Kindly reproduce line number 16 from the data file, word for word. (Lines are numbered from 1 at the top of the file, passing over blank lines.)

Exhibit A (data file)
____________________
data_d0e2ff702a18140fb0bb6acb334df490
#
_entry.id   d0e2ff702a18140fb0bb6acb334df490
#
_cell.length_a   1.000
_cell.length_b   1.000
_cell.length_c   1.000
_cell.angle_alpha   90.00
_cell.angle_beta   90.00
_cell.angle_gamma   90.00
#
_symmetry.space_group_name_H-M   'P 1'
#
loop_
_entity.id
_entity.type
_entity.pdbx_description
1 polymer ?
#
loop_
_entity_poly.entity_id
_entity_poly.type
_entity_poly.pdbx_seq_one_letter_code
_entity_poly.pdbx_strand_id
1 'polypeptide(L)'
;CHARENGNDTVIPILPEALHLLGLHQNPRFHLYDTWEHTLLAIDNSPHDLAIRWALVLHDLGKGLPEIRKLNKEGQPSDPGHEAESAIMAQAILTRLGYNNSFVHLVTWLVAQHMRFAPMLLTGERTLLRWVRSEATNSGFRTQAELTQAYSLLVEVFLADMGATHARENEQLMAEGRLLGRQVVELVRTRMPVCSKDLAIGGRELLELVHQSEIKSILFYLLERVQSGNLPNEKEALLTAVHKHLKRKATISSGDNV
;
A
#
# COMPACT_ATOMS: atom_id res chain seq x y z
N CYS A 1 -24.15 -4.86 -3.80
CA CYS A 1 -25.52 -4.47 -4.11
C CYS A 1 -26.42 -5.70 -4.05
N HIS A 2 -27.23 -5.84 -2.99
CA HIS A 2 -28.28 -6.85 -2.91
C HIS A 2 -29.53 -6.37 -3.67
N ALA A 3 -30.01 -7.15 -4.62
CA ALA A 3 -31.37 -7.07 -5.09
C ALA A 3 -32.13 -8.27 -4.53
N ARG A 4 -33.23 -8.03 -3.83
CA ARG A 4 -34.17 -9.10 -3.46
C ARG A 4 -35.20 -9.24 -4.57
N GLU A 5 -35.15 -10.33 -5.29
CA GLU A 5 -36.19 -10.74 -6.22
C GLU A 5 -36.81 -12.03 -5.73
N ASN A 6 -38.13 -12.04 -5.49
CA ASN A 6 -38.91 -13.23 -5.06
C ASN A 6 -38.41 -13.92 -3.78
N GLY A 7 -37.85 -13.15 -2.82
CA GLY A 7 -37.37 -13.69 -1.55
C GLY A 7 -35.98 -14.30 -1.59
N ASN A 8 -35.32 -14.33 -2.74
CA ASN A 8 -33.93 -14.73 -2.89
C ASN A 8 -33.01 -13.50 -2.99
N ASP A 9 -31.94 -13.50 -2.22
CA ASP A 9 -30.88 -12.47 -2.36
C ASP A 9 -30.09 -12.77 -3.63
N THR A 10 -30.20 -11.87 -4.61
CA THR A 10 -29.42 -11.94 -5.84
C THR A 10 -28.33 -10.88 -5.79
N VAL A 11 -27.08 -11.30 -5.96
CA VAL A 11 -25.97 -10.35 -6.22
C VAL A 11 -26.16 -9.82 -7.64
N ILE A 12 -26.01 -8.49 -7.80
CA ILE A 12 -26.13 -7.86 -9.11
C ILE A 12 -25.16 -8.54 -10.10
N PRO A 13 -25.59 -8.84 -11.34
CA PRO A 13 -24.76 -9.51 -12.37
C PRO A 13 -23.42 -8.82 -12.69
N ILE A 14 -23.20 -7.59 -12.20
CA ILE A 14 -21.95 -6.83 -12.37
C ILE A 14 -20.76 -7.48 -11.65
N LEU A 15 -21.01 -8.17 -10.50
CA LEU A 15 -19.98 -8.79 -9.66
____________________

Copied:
_entity.type